Malaysia is working hard to become the global Halal Hub. Halal has traditionally been associated with food products. But now we are talking about the complete Halal value chain: "from finance to investment, livestock to manufacturing, processing to packaging, freight to logistics through retail and restaurants", according to the Halal Journal.
But shouldn't we include Education in the Halal value chain? Is there such thing as the Halal Education? After all, it is the people who makes the Halal value chain possible. As such there is a compelling reason for Halal Education. The Halal Journal, March+April 2006, while it does not outright call it Halal Education, features an article, "QIDS School: Instilling Faith in Education". QIDS, a shortform for "Quranic Intelligence Development System", is a school, or rather, a paradigm, lead by Rozzi Abdul Wahab, that integrates Islamic teachings into the normal Malaysian National Curriculum. As she puts it, the QIDS platform is built on four pillars: Iman (faith), Ilmu (knowledge), Amal (practice) and Ehsan (excellence). I believe Ehsan is the part that elevates a person to a Halal state of being.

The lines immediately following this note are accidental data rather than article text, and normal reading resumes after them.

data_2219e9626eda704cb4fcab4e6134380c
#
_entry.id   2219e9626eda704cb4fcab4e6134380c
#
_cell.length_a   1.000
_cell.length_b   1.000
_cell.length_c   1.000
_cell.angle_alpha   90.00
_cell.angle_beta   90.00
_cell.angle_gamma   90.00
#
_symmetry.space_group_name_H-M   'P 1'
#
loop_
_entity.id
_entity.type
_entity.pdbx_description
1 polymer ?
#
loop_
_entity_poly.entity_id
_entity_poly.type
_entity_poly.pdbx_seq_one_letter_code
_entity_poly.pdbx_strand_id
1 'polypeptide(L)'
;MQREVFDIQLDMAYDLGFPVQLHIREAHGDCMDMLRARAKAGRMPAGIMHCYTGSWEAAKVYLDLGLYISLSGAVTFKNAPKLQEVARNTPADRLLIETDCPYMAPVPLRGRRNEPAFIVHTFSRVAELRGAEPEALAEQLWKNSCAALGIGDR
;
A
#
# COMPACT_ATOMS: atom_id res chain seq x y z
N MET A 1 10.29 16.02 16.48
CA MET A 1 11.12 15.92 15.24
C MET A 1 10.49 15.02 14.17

There is too much decay in the society. We could see how the people around us becoming more selfish every day, from people doing selfish acts while driving to companies destroying the Earth. While one could argue that this is happening to all people of all faiths, one cannot avoid the fact that Muslims make up the majority of the population. We must start to teach what is Halal to our young ones and how it makes our lives better. I think QIDS is moving in the right direction. Visit QIDS at http://www.qids.org.my/ and the Halal Journal at http://www.halaljournal.com/.
A more eloquent treatment of Islamic Education (than this blog entry) can be found in The Real Purpose of Education by Khalid Baig.